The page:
Charles Rice of Mapleton, IL, reports 2011 was another interesting yield. “Weather never seems to be predictable, even in Illinois,” said Rice. “It started off wet and then turned dry and hot, and the tiles dried up in August, but we still had a good yield for the year.”
He reports that corn yielded from 140 to 190 bushels per acre; whole beans yielded about 50 bushels on white, light timber soils and 58 to 60 bushels on good, heavy soils. And he was pleased the corn dried down rapidly last fall.
“When I harvested early corn it came off at 24%. [I] was surprised how quickly it came down, and I ended up harvesting corn at 14%. However, I also ended up harvesting beans at 8 to 9%,” he said. While Rice lamented about how dry the beans got and the bushels he lost at market, he also appreciated not having to spend to dry corn at the elevator.
Rice is a believer in all things conservation and wants to be a good land steward, so the Smart-Till he owns fits right in. Take a drive around his farm or just talk to him about his farming practices, and you’ll learn he routinely rotates corn with beans; he is a no-tiller striving to keep all the residue on the soil surface; he strip-tills before planting corn to place nutrients in a concentrated band; he has built terraces in key locations, grassed waterways, buffer strips, and added tile drainage for runoff management; and he is beginning to incorporate winter cover crops on landscape considered highly erodible.
And he is very interested in the use of cover crop, because he hears good things. “Rye stops soil erosion; builds soil tilth and biology; suppresses weeds; and when planted after soybeans, helps the next crop,” Rice said. He is enrolled in the Conservation Security Program and recently added an enhancement that pays him to plant rye on 29 acres of erodible land every fall. He might expand if the price of rye dropped back to $8 to $9 a bag (56 lbs). Rice is already looking toward 2012 and has ordered his rye seed, which was in short supply in 2011.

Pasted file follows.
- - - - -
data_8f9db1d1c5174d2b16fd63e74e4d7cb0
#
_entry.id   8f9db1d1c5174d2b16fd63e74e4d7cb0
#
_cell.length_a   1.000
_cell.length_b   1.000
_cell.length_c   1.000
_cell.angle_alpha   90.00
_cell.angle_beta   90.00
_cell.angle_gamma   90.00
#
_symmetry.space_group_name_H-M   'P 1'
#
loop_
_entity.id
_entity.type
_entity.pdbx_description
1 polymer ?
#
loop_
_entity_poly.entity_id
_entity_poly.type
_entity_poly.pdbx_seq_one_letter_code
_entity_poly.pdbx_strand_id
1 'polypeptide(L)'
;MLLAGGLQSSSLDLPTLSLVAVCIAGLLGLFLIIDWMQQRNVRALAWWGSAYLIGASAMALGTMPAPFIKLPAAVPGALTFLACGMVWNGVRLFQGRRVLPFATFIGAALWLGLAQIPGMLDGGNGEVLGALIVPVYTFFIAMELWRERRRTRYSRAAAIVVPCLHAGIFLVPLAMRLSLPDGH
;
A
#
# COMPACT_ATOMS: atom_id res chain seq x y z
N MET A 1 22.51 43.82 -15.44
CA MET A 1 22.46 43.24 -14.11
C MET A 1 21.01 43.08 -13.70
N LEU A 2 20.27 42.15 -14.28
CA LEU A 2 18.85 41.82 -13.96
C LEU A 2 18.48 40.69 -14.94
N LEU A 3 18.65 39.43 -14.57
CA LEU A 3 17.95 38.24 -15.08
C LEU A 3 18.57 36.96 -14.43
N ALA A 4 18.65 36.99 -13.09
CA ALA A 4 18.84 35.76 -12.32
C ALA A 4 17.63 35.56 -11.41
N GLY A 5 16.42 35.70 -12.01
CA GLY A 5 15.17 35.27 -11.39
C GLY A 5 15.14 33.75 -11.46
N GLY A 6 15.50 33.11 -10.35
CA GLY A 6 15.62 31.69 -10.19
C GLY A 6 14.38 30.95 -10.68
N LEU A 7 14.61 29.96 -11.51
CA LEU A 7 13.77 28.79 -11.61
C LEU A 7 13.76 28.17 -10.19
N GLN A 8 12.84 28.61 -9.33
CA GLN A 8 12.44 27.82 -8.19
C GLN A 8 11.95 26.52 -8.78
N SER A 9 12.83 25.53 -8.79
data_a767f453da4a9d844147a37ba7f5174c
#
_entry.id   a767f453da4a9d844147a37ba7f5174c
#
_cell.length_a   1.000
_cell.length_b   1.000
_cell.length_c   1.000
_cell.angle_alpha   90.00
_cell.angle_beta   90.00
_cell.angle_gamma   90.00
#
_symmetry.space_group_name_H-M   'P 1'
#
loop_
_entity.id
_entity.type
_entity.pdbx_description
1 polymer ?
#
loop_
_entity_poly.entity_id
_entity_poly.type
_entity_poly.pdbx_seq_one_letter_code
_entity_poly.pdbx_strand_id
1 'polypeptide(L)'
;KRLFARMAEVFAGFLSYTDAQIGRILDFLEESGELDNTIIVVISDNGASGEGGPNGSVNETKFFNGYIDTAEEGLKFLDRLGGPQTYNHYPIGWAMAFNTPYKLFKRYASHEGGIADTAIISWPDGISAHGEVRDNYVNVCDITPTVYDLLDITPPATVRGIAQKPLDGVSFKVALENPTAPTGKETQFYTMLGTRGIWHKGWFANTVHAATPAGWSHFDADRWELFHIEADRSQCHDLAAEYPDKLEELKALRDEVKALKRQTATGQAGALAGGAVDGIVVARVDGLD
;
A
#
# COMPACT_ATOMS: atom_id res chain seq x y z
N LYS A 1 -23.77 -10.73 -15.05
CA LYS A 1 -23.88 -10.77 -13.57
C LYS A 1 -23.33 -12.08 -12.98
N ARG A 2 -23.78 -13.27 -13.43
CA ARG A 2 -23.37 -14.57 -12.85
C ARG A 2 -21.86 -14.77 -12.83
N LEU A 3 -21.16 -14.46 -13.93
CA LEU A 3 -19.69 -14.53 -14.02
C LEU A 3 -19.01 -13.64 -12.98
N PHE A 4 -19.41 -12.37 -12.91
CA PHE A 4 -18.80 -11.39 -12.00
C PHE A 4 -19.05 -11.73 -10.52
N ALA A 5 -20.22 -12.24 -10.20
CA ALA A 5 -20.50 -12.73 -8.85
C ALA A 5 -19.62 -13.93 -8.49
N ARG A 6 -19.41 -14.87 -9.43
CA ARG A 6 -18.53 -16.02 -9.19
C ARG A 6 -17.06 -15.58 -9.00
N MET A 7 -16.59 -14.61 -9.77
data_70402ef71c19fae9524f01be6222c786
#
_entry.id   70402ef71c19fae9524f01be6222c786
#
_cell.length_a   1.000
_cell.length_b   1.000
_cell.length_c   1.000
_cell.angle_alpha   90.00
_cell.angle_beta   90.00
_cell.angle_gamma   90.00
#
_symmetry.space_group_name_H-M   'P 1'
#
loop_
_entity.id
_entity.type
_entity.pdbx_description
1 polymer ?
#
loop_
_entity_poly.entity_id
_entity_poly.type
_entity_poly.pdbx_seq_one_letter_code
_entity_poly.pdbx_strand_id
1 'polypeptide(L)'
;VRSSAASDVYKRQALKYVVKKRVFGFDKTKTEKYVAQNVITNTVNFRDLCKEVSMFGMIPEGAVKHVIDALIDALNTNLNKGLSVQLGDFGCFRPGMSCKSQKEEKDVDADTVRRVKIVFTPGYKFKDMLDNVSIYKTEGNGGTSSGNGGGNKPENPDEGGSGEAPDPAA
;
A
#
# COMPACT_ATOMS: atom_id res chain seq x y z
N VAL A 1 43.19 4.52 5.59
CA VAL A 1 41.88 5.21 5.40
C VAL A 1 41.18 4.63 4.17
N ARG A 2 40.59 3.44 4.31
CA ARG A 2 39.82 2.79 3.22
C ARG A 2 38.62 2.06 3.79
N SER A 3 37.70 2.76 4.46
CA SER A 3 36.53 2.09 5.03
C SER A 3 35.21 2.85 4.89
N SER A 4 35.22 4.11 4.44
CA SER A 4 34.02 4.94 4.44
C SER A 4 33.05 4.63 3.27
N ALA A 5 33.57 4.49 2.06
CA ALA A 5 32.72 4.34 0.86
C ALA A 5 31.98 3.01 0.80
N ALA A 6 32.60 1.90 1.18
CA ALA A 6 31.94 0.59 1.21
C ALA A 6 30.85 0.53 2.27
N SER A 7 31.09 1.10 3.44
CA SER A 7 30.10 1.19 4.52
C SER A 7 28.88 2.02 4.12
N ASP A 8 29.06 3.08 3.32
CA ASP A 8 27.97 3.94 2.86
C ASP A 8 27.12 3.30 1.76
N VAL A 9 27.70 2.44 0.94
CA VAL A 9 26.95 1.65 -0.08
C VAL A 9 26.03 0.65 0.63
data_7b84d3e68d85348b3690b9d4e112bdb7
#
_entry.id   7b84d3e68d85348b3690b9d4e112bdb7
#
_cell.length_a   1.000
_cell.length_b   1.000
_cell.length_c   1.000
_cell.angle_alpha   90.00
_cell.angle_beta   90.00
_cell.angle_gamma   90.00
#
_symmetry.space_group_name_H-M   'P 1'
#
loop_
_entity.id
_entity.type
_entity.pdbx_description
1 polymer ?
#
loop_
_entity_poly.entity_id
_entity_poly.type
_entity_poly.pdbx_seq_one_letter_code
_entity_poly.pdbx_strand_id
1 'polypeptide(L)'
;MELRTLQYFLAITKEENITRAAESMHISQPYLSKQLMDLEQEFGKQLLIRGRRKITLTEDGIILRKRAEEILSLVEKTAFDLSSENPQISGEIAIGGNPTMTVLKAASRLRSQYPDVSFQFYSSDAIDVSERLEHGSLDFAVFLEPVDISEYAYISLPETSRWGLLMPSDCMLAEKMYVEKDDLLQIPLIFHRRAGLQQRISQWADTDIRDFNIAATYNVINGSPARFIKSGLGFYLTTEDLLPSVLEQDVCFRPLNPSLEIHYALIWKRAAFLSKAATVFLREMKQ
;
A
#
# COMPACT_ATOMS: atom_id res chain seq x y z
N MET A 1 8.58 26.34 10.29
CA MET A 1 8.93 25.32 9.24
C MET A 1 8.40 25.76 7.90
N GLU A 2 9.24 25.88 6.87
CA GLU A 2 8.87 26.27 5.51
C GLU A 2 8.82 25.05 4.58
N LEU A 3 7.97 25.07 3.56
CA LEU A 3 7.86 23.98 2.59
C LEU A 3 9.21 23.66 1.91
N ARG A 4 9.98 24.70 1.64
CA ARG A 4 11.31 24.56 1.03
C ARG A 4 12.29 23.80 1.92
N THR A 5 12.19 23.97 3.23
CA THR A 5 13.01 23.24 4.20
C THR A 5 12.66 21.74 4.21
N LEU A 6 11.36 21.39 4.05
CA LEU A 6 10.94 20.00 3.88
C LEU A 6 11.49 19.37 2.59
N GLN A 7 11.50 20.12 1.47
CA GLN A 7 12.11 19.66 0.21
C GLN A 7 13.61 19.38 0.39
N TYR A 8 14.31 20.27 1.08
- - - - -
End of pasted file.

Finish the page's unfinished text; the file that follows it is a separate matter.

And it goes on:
Rice explains that the Smart-Till fits wonderfully in this system because it allows him to maintain all the residue on the surface, yet overcome some of the problems this residue can create when planting or by keeping the soil moist and cool in the spring.
After harvesting corn, he runs the Smart-Till over cornstalks with his McFarland stalk chopper attachment. This helps process the stalks and ties them down with soil to stimulate decay. Come spring, he will plant his beans into the cornstalks using a planter with row cleaners. He says these high-residue fields appear ugly in the spring but plant beautifully, and he ends up with excellent stands.
After harvesting beans, he uses a strip-till rig to deep band ammonia, dry phosphorus, and potassium. Then in the spring he runs his Smart-Till rig across the top with his rotary attachment to fluff the soil surface before planting corn over the top of the still visible strip-till berms. He says fluffing the residue and scratching the surface improves aeration, drying, and warming, which are key to getting quick and even establishment.
With the good harvest and initial fall tillage and fertilizer application done, Rice is not too worried about getting back into the field in a timely manner next spring, because he has the Smart-Till in reserve to help prep the soil for planting if the spring is late, cool, and wet.